Everyday objects are being created with skill and timely precision, in the capable hands of the team at Contracts Engineering.
At the helm of this vibrant operation are Troy and Catherine Barratt, who bought the business in 2012. Under their pioneering and enthusiastic leadership, its turnover has tripled in the last six years and two months ago production moved to larger, more efficient premises on a trading estate in Sittingbourne, North Kent.
Catherine is almost evangelistic in her passion for the specialist sheet steel and aluminium engineering business, which creates a wide variety of objects for the construction, light infrastructure and street furniture industries. Examples include building cladding, benches, bike shelters, ducting equipment, commercial plants and retaining walls.
As she shows me around the 16,000sq ft warehouse which has been tailored to fit the needs of the finely tuned production line, Catherine points out the highlights – the mesmerising laser-cutter, the noisy punch machine and the welding corner, where finishing touches are put to the steel objects. The factory floor is run with two eight-hour shifts, split between 23 staff, as well as regular Saturday shifts. The laser cutter is frequently set to run for a third, unsupervised, shift when deadlines demand it.
I comment that it is heartening to see real engineering being done in a UK factory, when the common perception might be that the manufacturing sector has gone, or at the least is in decline. Catherine’s husband Troy – who hails from Indiana and speaks in an attractive slow North American accent – surprises me with the following statistic: “The UK is the eighth biggest manufacturer in the world.”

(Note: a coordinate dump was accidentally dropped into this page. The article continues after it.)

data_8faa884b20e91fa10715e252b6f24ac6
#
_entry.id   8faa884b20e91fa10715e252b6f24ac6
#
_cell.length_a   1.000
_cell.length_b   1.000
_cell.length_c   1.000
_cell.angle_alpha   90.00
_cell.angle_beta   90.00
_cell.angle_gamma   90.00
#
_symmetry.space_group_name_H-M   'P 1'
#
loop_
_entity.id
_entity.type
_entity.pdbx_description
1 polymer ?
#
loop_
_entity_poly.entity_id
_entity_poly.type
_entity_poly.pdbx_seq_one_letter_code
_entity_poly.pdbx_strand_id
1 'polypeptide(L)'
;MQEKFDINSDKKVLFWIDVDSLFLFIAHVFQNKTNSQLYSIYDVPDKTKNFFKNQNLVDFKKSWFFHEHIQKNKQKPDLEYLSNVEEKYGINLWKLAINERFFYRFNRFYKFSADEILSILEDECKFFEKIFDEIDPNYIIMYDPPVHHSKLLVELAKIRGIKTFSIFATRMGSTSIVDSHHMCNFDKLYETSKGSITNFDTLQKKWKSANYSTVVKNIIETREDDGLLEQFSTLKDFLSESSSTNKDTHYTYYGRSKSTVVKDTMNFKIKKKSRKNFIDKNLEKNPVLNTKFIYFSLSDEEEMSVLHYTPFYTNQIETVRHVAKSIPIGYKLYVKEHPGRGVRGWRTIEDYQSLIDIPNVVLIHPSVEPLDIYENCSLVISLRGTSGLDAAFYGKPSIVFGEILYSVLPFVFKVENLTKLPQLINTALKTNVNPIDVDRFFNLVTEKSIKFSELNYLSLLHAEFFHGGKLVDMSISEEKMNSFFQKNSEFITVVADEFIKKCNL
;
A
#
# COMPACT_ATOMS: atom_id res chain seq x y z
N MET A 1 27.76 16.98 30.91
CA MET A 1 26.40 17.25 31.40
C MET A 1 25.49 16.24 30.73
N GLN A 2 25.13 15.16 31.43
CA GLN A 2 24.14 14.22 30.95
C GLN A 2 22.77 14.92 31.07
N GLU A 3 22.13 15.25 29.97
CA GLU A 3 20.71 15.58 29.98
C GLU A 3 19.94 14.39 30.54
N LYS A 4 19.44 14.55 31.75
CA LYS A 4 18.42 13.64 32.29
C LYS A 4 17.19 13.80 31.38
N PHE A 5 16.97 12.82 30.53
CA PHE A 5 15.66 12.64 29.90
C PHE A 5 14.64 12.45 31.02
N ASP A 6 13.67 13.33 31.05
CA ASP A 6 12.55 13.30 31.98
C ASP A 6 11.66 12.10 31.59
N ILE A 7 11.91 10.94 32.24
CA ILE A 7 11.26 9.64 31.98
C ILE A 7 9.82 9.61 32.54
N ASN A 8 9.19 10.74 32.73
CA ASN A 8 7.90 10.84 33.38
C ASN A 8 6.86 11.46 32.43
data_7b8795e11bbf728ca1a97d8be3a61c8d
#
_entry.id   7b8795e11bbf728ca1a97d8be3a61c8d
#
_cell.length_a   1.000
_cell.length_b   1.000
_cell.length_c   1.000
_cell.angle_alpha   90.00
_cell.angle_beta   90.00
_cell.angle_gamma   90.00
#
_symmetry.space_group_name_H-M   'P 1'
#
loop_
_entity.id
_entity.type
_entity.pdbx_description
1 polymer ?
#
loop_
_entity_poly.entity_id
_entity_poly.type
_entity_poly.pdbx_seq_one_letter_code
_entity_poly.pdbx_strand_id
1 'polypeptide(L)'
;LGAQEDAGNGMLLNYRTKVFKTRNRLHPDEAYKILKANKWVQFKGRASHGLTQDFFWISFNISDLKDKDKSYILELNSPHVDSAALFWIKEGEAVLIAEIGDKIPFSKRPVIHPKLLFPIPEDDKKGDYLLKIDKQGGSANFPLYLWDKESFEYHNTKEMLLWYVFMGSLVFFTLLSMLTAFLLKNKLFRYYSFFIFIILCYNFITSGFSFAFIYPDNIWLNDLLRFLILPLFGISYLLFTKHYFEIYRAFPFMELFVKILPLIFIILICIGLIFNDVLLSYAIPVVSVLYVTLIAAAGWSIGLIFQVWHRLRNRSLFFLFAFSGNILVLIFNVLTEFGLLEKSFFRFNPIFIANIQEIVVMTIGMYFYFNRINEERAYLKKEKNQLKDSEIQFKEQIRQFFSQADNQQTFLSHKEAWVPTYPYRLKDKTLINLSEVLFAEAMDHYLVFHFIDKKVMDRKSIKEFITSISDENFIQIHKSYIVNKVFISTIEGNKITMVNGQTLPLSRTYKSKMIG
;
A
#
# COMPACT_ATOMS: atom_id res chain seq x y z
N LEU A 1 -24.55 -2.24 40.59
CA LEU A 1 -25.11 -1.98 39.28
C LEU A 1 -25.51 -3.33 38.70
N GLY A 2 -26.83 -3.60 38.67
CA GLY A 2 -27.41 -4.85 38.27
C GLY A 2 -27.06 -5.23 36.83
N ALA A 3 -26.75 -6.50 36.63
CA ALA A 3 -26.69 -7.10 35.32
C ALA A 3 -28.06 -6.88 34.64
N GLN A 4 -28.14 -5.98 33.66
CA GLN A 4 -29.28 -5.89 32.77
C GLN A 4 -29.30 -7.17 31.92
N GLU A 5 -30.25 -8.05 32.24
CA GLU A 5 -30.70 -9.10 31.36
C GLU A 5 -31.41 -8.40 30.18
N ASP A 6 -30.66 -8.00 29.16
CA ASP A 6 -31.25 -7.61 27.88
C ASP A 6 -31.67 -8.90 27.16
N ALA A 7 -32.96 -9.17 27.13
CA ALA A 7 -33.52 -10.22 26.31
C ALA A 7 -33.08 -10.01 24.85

He adds: “It is relatively easy to hire and train staff here, machines are efficient, labour rates good and we can often manufacture to a higher standard and quicker than elsewhere.”
Under Troy and Catherine’s leadership, Contracts Engineering has built an enviable reputation for producing quality goods on time and at a competitive price. That doesn’t mean they are the cheapest by any means, Catherine hurries to assure me. Their strength is in expertise, quality, on-time delivery and efficiency “focusing on what we do well,” she explains. That is the innovation they have brought to the operation.
The couple’s business ethos is inclusion. They operate as a strong team and invite contributions from staff via regular monthly “town hall” meetings. The layout of the new factory was designed principally by the people who are to work in it and anyone who has a suggestion on how to improve workflow or efficiency is guaranteed a serious hearing from the bosses. Good ideas also result in bonuses calculated based on the estimated savings!
Catherine believes the company’s rise in orders and reputation comes from the belief that systems can always be improved. “We constantly look at how we work, we listen to staff and we use technology to our advantage,” she says. At the heart of this is a software program which allows anyone on the premises to monitor the production process, ensuring it keeps to promised delivery schedules. “This gives us the edge”, says Catherine. “It keeps us focused and it keeps the customer happy,” when the customer is happy, the business benefits. In turn, the 35 staff enjoy that success with a profit-share scheme. Troy and Catherine, who met at business school in New York where they were both studying for an MBA, now have two children aged six and eight. They clearly love their work and relish the challenges.
Before I go, I ask the inevitable question about Brexit and its possible impact on the business. Troy pauses a moment, then says: “Of course it’s on our mind, but we can’t let it get in the way of what we do. No one really knows what will happen, but I am reasonably optimistic. We can’t stockpile our raw materials. We get through our entire stock several times every month, so after Brexit we will remain reliant on getting steel and aluminium from the UK, Germany, Spain and Sweden, our main sources markets. However, this sort of challenge puts wind in our sails, makes us more cost-competitive and focuses the mind on how to work smarter for our customers.”
Catherine echoes his optimism. “UK manufacture can get through this. There could be massive opportunities in our industry,” she says with a smile.